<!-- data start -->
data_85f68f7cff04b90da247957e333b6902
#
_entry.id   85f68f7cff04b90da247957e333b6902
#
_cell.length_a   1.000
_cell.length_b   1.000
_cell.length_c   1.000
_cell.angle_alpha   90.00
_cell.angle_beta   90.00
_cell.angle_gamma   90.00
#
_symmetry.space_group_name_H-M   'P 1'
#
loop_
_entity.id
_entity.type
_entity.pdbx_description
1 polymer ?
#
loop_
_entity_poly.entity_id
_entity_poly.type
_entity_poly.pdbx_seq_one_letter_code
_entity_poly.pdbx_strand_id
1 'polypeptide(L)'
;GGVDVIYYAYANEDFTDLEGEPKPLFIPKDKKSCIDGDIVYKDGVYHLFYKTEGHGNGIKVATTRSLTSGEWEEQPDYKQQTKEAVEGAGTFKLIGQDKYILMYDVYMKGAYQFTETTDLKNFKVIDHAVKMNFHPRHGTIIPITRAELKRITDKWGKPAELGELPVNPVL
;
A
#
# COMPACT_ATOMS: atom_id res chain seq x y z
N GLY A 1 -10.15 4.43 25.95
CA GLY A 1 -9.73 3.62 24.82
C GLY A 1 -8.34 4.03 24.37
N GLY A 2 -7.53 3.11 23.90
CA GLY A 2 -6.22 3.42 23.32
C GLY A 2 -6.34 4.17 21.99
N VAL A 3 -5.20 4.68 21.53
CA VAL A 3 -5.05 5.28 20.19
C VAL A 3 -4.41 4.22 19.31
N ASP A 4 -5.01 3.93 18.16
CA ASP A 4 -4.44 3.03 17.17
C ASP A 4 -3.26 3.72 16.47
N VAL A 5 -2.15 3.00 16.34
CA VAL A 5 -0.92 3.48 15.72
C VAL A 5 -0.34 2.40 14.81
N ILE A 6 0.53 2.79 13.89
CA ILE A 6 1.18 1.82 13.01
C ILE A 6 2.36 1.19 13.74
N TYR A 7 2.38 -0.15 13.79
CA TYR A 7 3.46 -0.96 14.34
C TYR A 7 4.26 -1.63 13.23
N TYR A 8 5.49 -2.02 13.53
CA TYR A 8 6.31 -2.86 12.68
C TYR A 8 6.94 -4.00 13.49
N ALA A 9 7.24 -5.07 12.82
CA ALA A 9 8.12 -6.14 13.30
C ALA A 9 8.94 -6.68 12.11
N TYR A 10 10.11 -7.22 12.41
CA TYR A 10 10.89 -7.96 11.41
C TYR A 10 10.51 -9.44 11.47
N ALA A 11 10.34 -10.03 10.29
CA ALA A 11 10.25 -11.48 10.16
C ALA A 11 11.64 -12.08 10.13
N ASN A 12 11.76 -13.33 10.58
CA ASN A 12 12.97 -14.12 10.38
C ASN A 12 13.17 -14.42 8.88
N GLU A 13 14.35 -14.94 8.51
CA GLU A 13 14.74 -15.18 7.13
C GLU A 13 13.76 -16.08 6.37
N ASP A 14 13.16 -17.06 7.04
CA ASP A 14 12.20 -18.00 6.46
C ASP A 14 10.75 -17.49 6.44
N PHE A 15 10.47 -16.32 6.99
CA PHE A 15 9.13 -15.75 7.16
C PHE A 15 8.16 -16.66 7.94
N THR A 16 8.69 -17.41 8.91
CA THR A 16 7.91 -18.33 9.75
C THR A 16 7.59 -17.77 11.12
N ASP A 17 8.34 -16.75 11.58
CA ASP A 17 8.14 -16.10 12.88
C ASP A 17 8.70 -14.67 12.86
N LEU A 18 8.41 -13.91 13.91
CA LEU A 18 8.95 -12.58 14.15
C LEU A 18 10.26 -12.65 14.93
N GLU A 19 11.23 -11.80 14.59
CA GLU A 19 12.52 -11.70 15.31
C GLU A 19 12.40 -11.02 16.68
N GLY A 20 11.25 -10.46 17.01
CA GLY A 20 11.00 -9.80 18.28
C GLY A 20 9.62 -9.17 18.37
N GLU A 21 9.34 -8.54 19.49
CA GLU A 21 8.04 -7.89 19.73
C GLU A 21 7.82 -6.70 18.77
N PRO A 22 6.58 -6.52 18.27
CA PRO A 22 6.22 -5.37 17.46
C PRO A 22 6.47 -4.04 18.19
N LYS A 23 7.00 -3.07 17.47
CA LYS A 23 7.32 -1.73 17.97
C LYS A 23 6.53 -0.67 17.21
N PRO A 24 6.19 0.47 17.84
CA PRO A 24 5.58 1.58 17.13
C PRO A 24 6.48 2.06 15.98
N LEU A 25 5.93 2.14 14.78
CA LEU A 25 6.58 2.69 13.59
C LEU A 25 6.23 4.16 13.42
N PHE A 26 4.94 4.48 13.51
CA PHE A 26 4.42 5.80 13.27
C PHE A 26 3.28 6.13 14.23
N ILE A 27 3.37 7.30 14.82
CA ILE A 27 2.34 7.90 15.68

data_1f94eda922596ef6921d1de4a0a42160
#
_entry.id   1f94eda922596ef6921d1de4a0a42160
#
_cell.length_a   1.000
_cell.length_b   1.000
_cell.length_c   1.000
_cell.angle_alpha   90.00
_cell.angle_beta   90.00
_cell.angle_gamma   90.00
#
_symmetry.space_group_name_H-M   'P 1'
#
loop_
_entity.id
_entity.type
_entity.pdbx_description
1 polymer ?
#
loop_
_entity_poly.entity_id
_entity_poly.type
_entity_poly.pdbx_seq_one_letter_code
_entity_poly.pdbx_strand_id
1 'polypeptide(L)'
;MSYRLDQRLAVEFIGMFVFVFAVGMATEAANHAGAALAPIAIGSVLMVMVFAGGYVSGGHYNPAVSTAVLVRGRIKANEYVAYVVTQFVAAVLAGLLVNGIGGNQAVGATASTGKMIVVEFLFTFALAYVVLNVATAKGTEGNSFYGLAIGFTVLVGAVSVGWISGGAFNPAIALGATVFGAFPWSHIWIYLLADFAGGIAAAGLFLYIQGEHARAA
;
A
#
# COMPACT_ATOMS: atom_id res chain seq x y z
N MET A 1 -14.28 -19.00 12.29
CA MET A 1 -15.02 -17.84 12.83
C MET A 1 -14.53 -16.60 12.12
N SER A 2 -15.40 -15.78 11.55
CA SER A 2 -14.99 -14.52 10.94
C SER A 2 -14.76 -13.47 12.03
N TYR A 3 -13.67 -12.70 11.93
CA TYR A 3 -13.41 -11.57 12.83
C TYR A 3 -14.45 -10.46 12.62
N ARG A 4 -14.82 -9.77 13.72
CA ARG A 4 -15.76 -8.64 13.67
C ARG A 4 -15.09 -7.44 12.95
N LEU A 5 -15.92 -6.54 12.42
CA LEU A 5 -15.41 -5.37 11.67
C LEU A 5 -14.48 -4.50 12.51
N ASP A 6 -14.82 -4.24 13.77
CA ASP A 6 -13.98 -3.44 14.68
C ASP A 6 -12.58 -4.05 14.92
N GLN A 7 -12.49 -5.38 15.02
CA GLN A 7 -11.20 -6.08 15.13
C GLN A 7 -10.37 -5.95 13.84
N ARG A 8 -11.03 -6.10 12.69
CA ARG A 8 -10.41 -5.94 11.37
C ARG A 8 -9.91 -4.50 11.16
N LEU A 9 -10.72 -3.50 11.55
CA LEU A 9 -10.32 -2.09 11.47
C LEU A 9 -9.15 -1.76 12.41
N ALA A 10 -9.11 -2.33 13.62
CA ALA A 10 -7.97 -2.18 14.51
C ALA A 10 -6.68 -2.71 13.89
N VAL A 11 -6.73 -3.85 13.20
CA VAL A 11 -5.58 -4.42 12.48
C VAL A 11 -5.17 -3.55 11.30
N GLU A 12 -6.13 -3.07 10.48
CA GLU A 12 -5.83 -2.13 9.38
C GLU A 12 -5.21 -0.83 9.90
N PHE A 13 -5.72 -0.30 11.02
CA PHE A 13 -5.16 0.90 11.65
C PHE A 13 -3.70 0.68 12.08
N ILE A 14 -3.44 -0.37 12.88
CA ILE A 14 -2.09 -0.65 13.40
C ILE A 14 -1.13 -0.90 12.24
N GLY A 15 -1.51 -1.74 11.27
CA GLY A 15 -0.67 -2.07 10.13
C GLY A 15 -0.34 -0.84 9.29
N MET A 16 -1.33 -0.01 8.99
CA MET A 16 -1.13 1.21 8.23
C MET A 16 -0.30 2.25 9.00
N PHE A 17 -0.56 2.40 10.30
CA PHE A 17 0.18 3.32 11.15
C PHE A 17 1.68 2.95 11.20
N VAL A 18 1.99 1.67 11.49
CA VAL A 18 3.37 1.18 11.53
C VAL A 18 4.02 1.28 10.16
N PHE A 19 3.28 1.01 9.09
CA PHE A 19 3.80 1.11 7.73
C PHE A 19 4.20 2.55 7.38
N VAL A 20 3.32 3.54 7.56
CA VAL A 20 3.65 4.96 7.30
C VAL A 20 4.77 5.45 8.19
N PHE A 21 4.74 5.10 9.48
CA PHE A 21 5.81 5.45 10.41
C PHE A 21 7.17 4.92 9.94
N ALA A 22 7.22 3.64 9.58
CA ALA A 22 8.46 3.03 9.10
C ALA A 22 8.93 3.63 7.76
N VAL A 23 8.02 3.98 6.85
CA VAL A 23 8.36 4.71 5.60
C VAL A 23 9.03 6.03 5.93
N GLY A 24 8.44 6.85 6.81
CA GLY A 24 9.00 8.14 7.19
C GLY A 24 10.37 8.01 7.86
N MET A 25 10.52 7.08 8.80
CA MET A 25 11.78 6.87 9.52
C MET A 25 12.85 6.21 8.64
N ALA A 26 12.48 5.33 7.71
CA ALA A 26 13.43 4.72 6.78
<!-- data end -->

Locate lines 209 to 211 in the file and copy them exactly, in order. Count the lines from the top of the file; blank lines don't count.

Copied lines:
C VAL A 23 9.03 6.03 5.93
N GLY A 24 8.44 6.85 6.81
CA GLY A 24 9.00 8.14 7.19